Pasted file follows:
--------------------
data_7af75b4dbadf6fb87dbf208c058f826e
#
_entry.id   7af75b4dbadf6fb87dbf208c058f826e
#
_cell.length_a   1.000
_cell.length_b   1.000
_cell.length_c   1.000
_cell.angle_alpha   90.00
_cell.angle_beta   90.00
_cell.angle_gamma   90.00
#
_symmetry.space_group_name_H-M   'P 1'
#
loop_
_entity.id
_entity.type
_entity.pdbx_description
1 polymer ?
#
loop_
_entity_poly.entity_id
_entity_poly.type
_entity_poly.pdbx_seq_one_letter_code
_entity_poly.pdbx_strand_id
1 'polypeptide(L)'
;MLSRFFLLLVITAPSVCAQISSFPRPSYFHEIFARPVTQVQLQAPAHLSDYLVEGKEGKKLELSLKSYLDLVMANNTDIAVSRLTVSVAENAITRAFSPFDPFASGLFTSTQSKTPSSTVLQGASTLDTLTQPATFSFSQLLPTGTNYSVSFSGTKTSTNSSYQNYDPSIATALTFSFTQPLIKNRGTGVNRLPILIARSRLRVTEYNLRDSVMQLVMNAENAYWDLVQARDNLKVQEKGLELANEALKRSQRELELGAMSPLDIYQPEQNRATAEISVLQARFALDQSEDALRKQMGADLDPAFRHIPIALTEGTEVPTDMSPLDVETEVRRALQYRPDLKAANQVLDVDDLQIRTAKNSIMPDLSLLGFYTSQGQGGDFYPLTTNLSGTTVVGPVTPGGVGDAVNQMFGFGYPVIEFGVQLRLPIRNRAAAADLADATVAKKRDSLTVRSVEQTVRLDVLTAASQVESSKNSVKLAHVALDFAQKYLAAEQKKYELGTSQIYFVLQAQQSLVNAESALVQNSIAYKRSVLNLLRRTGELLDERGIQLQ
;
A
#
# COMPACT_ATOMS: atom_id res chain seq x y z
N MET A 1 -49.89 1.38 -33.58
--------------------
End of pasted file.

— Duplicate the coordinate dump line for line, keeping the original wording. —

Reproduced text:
data_7af75b4dbadf6fb87dbf208c058f826e
#
_entry.id   7af75b4dbadf6fb87dbf208c058f826e
#
_cell.length_a   1.000
_cell.length_b   1.000
_cell.length_c   1.000
_cell.angle_alpha   90.00
_cell.angle_beta   90.00
_cell.angle_gamma   90.00
#
_symmetry.space_group_name_H-M   'P 1'
#
loop_
_entity.id
_entity.type
_entity.pdbx_description
1 polymer ?
#
loop_
_entity_poly.entity_id
_entity_poly.type
_entity_poly.pdbx_seq_one_letter_code
_entity_poly.pdbx_strand_id
1 'polypeptide(L)'
;MLSRFFLLLVITAPSVCAQISSFPRPSYFHEIFARPVTQVQLQAPAHLSDYLVEGKEGKKLELSLKSYLDLVMANNTDIAVSRLTVSVAENAITRAFSPFDPFASGLFTSTQSKTPSSTVLQGASTLDTLTQPATFSFSQLLPTGTNYSVSFSGTKTSTNSSYQNYDPSIATALTFSFTQPLIKNRGTGVNRLPILIARSRLRVTEYNLRDSVMQLVMNAENAYWDLVQARDNLKVQEKGLELANEALKRSQRELELGAMSPLDIYQPEQNRATAEISVLQARFALDQSEDALRKQMGADLDPAFRHIPIALTEGTEVPTDMSPLDVETEVRRALQYRPDLKAANQVLDVDDLQIRTAKNSIMPDLSLLGFYTSQGQGGDFYPLTTNLSGTTVVGPVTPGGVGDAVNQMFGFGYPVIEFGVQLRLPIRNRAAAADLADATVAKKRDSLTVRSVEQTVRLDVLTAASQVESSKNSVKLAHVALDFAQKYLAAEQKKYELGTSQIYFVLQAQQSLVNAESALVQNSIAYKRSVLNLLRRTGELLDERGIQLQ
;
A
#
# COMPACT_ATOMS: atom_id res chain seq x y z
N MET A 1 -49.89 1.38 -33.58